Is the peninsula ready for a big fire?

Posted: Friday, August 20, 2004

With 602 wildfires consuming more than 7,800 acres across Alaska this summer, including the ongoing Glacier Creek Fire in the Kenai National Wildlife Refuge, many peninsula residents are wondering just how prepared the the Kenai Peninsula is for a serious wildlife.

"We're very prepared," said Sharon Roesch, a fire prevention officer with the Alaska Division of Forestry.

"We believe we have adequate personnel for an initial attack on a fire. We have tactical resources available statewide that are on a daily basis positioned where they're most needed based on where fire danger is forecasted to be," Roesch said.

She explained this is conducted through a daily preposition conference call, in which all fire managers in the state take part. The fire danger around the state is assessed and then tactical and fire resources are best positioned for the priority areas.

Tactical resources include smoke jumpers, air tankers for delivery of fire retardants and water, lead planes to guide the tankers, helicopters for crew shuttles and reconnaissance to determine what's burning, how big the fire is, what's threatened by the fire and what the fire could burn into.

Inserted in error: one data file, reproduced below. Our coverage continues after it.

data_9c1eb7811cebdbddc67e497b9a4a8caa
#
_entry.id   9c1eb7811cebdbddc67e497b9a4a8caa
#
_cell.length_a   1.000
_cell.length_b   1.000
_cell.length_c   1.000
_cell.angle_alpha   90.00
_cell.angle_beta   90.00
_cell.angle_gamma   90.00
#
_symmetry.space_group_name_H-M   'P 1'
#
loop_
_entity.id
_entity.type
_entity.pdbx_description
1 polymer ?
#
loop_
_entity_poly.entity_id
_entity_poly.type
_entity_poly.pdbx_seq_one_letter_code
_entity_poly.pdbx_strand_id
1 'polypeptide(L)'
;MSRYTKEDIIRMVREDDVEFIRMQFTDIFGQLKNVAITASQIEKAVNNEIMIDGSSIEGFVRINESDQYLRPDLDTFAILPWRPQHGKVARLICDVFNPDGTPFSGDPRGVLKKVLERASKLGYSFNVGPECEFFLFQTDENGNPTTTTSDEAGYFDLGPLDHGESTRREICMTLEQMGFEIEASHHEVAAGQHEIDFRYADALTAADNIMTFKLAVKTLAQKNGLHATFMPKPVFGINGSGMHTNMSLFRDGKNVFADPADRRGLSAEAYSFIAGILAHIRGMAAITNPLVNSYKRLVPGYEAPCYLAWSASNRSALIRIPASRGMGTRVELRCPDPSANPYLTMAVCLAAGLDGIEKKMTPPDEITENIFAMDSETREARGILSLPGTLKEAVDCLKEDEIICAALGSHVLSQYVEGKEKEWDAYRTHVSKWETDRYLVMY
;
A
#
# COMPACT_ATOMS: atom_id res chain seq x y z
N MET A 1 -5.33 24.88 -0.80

Other fire resources include fire engines and hand crews on the ground in each area and along the round system to respond for an initial attack.

"The initial attack is priority. We try to hit it when small and put it out by position forces."

Each area also is staffed with enough personnel to fight any given fire based on that area's fire danger rating, Roesch said.

"We can also order up additional resources from the Lower 48 and Canada as needed," she added.

Ensuring wildfires don't happen in the first place is equally as important as being prepared to combat them, according to Roesch. She said in addition to all the response equipment, procedures and personal, the Division of Forestry also maintains an active fire prevention education program.

According to Roesch, these prevention efforts include teaching people how to build and put out fires safely, maintaining the burn permit program and maintaining educational programs in area schools that teach about fire safety.

"On the peninsula, the greatest cause of wildfires 30 percent are by homeowners that have escaped controlled burns," Roesch said.

"The second highest cause 23 percent of peninsula wildfires are from campfires. The third highest are from children playing with matches or a lighter, which makes up 11 percent of wildfires here," Roesch added.

The remainder of the fires on the peninsula are caused from sparks from power lines, lightning, fireworks and cigarettes.

The Division of Forestry encourages homeowners to be responsible for hazard fuel reduction on their own property, such as removing beetle-killed spruce trees.

"It doesn't take much to clear an ignition zone from around your house or cabin," Roesch said.

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